Me, Boris, and a bust-up at 'The Spectator' that was only a matter of time

In the latest ructions at the magazine of the moment, Stephen Glover quit as its media columnist. He tells Jane Thynne where it all went wrong
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The Independent Online

It seems like all of 10 minutes since the unwelcome glare of media attention last fell upon The Spectator. So when the resignation of Stephen Glover, its media columnist, last week propelled the magazine straight back into the spotlight, there was a sense of inevitability all round.

It seems like all of 10 minutes since the unwelcome glare of media attention last fell upon The Spectator. So when the resignation of Stephen Glover, its media columnist, last week propelled the magazine straight back into the spotlight, there was a sense of inevitability all round.

"I knew if it wasn't this week, it would be some other week," he said on Friday, adding that he was "not feeling angry, just sad".

Yet the particular issue which spurred his resignation - over whether he should be permitted to comment on large job cuts at the Telegraph group (The Spectator's parent company) - offers a fascinating glimpse into how the media world reports itself.

"Boris rang me on Sunday," recalls Glover. "He said, 'What are you writing about? I don't think we should write about the Telegraph cuts.' So I did a piece on The Times's war with the Tories. But then I thought I've got to say something, so I said to him, 'Boris, I'll bend over backwards to write a reasonable piece.' But he said he couldn't. I said it's not possible to write a media column without referring to this."

And yet, says Glover, his article was not anti the changes at the Barclay brothers-owned Telegraph. "If anything, my piece was in support of the paper's management." Crucially it volunteered areas where cuts could be made: "The Daily Telegraph employs some 450 journalists, as well as many freelances. Is it not possible that in the sports and City and leader writing departments in particular there is an ounce or two of spare fat?"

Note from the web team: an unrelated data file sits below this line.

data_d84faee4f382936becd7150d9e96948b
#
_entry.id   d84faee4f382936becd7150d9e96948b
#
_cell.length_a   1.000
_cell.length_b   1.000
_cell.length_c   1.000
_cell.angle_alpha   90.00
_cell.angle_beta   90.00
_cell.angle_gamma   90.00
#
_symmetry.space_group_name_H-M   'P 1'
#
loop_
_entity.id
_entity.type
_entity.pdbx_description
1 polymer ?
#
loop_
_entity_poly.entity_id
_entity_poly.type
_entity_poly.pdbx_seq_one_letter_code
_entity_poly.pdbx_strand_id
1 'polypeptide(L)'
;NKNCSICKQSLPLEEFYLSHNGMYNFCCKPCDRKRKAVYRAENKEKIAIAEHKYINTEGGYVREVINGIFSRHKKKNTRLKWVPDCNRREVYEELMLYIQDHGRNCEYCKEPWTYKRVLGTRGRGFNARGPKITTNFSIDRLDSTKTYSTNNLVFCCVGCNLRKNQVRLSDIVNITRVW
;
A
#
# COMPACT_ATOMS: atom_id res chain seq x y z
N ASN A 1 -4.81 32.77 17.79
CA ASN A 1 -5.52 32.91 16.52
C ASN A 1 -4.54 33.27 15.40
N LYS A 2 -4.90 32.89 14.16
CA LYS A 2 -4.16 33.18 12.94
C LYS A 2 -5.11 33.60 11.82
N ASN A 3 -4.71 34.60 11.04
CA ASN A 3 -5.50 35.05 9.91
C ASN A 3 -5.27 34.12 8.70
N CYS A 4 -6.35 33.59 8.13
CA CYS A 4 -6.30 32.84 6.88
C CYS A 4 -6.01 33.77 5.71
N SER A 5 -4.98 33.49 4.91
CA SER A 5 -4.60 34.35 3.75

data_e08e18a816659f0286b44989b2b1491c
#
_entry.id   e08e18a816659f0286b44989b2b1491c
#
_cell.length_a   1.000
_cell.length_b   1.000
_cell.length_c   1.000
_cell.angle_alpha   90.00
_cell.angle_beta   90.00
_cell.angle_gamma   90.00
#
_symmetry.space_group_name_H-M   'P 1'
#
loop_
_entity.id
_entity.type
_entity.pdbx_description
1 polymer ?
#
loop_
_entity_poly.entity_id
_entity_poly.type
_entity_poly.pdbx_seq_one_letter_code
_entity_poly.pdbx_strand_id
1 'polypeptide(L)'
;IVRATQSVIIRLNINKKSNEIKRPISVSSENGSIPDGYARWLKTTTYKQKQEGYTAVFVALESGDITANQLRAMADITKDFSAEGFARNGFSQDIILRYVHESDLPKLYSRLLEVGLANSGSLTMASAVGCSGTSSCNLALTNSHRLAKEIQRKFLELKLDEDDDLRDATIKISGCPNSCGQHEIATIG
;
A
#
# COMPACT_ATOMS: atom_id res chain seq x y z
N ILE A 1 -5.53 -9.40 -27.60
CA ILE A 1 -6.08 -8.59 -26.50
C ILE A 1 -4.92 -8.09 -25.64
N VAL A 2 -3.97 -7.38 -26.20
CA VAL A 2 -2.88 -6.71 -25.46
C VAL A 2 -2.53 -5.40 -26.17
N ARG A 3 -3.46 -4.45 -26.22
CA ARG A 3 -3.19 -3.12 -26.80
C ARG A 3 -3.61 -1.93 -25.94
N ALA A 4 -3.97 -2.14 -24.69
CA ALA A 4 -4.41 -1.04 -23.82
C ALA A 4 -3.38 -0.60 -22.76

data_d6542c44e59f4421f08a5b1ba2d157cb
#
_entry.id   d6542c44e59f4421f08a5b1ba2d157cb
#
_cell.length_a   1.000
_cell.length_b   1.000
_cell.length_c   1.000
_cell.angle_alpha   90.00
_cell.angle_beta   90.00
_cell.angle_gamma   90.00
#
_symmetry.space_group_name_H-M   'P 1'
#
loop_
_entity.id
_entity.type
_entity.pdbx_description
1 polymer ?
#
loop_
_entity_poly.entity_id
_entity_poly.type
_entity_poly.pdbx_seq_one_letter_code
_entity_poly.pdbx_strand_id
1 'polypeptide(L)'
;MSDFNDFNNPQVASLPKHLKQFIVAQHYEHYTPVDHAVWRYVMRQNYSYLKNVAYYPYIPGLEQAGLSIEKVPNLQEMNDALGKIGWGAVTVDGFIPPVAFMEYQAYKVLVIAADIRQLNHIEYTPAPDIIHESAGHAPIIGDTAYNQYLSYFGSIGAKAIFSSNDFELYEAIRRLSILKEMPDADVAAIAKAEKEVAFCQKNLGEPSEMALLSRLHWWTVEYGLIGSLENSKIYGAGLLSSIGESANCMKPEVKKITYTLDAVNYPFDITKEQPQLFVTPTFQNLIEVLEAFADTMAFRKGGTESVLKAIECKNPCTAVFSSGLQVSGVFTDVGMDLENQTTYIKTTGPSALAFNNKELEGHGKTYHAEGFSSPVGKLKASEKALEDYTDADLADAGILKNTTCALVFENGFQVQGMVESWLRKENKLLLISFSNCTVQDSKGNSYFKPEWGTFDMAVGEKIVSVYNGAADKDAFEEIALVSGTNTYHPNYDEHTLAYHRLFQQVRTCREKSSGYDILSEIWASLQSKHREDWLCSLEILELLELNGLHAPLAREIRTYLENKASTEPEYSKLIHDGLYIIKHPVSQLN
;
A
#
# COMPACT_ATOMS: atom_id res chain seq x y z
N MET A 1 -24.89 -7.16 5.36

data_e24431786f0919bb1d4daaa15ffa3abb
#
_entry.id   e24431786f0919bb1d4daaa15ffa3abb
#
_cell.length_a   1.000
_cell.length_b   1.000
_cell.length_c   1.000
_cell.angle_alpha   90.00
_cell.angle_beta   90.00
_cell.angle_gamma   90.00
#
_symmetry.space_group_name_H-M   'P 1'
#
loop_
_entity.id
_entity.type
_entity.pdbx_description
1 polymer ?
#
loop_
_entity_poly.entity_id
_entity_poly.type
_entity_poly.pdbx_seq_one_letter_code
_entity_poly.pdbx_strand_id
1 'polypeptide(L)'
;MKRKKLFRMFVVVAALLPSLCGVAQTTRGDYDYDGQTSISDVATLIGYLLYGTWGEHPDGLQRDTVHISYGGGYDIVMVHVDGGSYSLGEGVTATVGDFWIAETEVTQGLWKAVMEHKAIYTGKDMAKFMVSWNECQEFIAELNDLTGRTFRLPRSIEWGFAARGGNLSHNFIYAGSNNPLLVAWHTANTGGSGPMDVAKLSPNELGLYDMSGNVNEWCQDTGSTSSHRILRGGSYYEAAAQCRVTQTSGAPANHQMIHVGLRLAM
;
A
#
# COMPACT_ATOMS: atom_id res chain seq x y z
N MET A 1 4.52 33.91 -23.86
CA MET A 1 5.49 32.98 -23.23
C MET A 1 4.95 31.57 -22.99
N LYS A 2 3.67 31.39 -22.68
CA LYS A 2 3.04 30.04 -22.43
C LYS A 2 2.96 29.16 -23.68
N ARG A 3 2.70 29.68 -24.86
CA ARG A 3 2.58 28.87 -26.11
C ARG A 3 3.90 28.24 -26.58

This, according to Glover, was not acceptable to Boris. "He thought if he printed anything about the Telegraph at all, it might offend the Barclay brothers. Then I got a call from Stuart Reid [The Spectator's deputy editor] pleading with me not to make an issue of it." Many detected the hand of Andrew Neil in the episode. In November the Barclays put The Spectator under the wing of Press Holdings, which publishes The Scotsman and The Business, and has Neil as its supremo. And there is history between Neil and Glover.

"I'm aware Andrew Neil is no great admirer of mine," Glover remarks. "When he arrived he did say to Boris, 'If Glover gets a good offer elsewhere then get rid of him', which was obviously not the most supportive thing he could say."

Those close to the magazine claim that Johnson was "read the riot act" by Andrew Neil and instructed not to allow Glover to make any comment at all about the Telegraph group, but Johnson insists that Neil was unaware of last week's row over Glover's piece.

The decision, Johnson says, was entirely his. "I was pretty cheesed off that Stephen wrote about the Telegraph because I'd told him I couldn't see anything useful that could be said, seeing that The Spectator is a wholly owned subsidiary of the Telegraph group."

Does that mean that any editorial comment about the Telegraph group is off-limits in The Spectator? "Look, it's mad for Stephen to make this song and dance about his independence. It's utterly fictitious because he's a creature of the Daily Mail."

Glover, who has written a column for the Mail since 1998, stands accused of rarely criticising the Mail's owners, Associated Newspapers. "Stephen wouldn't dream of commenting on Paul Dacre," says Johnson. "He wouldn't have the balls, so he must accept that I'm entitled to edit anything about the Telegraph group that I don't like."

It is here that the two men reach uncomfortable agreement. Glover, while pointing out that he did a recent critical piece about the Evening Standard Lite, is brutally frank about refusing to bite the hand that feeds him. "We all live in the real world. There's something corrupt in every media column. No columnist is ever going to attack the paper he works for, but readers have every right to expect with a big news story that there will be some reference to it.